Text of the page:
Ghost Signs of Salem, Massachusetts

Newmark's Ghost Sign on Essex Street c. 1970

The term "ghost signs" refers to now weathered, hand painted brick advertisements that were popular during the late 19th and early 20th century. In the days before digital marketing, this form of advertising was used by a variety of local and national businesses to promote their locations and products. Remnants of these signs can be seen throughout the city of Salem, Massachusetts. Though multiple ghost signs remain, many have been lost over the last century to revitalization projects, rezoning and demolition. 
Pillsbury Ghost Sign on Endicott Street
The most famous of these advertising signs are for Coca-Cola, many of which are still visible throughout North America. Between 1890 and 1920, an estimated 16,000 murals were painted across the United States. In 1910, a quarter of Coca-Cola's advertising budget was used solely for the creation of wall murals. 

Lost Coca-Cola Advertisement on Boston Street c. 1930

Recently, Coca-Cola launched a ghost sign revitalization project, where the company employs artists to restore their ghost signs. The project has already breathed new life into over two dozen murals, across fifteen states. 

Almy, Bigelow & Washburn Ghost Sign on New Derby Street
Beeman's Pepsin Ghost Sign on Peabody Street

Dating the Past - Civil War Revenue Stamps

Courtesy: Salem State University Archives & Special Collections

During the American Civil War many soldiers took with them mementos from home, including photographs of loved ones. Photography had improved dramatically over the previous decade leading up to the war, both in quality and accessibility. This created a boom in portrait photography during antebellum that still continues.

In order to finance the war, the Union government instituted the Revenue Act of 1862, which taxed luxury items. Photographers were required to collect tax for each image and to show the tax was paid by affixing a stamp to the back and cancelling it with their initials and date. Although photographs were one of the most taxed items, photography did not have its own stamp. Often stamps for telegraphs and playing cards were used.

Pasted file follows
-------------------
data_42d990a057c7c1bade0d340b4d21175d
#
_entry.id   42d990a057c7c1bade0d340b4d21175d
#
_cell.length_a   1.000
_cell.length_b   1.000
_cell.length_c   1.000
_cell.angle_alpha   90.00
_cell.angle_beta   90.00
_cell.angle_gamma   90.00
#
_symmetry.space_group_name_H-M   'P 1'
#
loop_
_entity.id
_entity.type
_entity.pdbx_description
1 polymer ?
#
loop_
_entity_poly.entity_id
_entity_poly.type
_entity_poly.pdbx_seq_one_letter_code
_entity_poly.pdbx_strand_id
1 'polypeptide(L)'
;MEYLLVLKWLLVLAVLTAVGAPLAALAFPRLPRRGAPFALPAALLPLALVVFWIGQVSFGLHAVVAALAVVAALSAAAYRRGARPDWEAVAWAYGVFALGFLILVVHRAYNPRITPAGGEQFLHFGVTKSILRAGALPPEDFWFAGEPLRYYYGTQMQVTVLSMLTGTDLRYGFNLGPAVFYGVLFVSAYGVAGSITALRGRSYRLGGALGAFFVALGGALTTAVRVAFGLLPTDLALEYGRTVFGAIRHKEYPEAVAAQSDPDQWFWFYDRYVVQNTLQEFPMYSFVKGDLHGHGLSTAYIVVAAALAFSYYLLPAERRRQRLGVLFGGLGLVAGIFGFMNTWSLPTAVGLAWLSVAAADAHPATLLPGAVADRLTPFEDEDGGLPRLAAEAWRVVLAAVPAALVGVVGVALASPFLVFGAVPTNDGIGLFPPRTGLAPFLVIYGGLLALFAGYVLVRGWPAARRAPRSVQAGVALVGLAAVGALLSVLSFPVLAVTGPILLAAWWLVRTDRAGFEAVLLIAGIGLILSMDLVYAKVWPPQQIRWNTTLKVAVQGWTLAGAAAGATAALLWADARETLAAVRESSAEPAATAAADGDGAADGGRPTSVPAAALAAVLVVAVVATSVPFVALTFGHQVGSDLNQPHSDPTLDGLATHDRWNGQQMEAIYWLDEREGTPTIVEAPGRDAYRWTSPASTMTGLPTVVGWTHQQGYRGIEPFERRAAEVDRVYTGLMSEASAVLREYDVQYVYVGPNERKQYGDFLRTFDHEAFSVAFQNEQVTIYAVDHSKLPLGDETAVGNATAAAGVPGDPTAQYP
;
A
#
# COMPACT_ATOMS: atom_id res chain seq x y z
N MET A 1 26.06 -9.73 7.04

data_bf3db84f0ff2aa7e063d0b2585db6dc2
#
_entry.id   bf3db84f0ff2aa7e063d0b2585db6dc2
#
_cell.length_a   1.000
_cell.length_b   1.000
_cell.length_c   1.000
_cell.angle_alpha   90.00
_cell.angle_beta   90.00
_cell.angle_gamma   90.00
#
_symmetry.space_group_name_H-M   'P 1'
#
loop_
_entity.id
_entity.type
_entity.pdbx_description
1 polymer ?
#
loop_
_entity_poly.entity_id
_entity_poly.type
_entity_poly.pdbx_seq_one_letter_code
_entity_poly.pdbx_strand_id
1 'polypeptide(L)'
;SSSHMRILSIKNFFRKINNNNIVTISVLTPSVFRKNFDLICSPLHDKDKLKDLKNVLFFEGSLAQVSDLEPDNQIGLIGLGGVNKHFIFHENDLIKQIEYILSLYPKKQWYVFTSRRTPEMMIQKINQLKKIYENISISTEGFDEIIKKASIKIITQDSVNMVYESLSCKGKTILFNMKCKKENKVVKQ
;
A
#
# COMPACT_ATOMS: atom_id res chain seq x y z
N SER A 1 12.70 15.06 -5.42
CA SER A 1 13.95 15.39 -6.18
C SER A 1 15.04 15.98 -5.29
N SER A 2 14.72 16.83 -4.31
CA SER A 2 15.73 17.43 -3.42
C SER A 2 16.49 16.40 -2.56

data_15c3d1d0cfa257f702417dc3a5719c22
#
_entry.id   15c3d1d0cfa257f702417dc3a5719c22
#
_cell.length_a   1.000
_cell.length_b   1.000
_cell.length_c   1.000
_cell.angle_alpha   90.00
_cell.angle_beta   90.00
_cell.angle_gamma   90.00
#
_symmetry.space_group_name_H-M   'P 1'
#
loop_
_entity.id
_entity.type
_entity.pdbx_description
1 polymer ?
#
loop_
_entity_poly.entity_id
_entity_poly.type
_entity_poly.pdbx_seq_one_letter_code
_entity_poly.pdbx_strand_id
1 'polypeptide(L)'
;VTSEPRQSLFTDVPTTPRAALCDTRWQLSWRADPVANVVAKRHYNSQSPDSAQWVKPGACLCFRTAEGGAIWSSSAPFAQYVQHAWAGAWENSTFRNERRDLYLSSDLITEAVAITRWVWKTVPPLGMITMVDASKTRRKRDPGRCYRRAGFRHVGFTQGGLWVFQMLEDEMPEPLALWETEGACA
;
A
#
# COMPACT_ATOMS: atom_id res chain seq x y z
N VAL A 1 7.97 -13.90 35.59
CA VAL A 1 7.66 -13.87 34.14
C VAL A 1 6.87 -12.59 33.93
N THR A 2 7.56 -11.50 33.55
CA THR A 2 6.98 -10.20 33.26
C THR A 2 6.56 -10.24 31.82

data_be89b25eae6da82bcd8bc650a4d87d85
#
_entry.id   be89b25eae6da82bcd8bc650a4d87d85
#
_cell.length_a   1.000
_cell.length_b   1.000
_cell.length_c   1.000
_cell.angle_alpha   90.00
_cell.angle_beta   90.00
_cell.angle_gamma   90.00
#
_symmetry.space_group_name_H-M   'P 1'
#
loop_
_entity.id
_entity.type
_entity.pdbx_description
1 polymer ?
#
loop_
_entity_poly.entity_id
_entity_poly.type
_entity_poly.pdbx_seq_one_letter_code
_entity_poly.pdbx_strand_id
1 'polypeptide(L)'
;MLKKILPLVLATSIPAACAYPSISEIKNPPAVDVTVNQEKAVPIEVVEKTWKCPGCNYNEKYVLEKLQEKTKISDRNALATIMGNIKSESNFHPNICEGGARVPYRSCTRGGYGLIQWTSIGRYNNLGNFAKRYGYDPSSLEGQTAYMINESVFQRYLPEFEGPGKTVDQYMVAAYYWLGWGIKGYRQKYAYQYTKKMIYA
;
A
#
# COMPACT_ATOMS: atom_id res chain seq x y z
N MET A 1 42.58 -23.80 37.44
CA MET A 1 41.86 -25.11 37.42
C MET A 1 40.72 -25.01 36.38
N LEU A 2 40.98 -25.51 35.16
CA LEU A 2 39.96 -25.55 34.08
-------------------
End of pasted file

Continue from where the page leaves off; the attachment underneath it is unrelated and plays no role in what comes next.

On August 1, 1866 the tax on photography was repealed, making these revenue stamps indicative of the Civil War era. They do not appear on images prior to or after the war, making them easy to date. 

This particular image was taken in the heart of downtown Salem, Massachusetts by Essex Street photographer, D.W. Bowdoin. The 3 cent stamp attached to the back indicates the keepsake was purchased for between 25 cents and 50 cents. 

Java Head (1923) - Salem, Massachusetts

Courtesy: Streets of Salem
The silent motion picture Java Head, released in February 1923, is based on the 1919 book by Joseph Hergesheimer. The story chronicles the tragic marriage between Salem ship captain Gerrit Ammidon played by Alan Roscoe and a Chinese princess portrayed by Leatrice Joy.

Java Head was filmed at many locations in Salem mentioned in the book, including Derby Wharf, Central Wharf, the Custom House, Hardy Street and Salem Common. During the month of filming, the Salem Evening News reported daily on the crew's progress, stating "never before has this city been picked as the location for a moving picture."

Courtesy: Salem State University Archives & Special Collections
The first scenes of Java Head were filmed on October 12 and 13, 1922 outside 26 Hardy Street (nonextant.) The location was chosen based on Hergesheimer's book, which named the home as the residence of Edward Dunsack, played by Raymond Hatton.

$75,000 of the film's $200,000 budget was allocated to filming in Salem, the crew began restoring Derby Wharf to its 1840's glory in early October 1922. Alterations included: stabilizing the neglected wharf, building several warehouses, covering rail lines and placing cobblestone. Ships brought in from nearby Gloucester and the whaler Charles W. Morgan from New Bedford were docked at the wharf. Studio artists rendered a large painted backdrop to conceal the mills of the Naumkeag Steam Cotton Co. in the distance. 

Courtesy: Salem Maritime National Historic Site

Like 75% of the silent films made in Hollywood, the 1923 version of Java Head has been lost. Only a few still photographs exist. In 1934, however, another version of Java Head was made, set in Bristol, England, and starring the Asian-American actress Anna May Wong. This version is still available. 

*This article was written by Jen Ratliff for use by Salem Maritime National Historic Site
Edited by Emily A. Murphy, Ph.D. 
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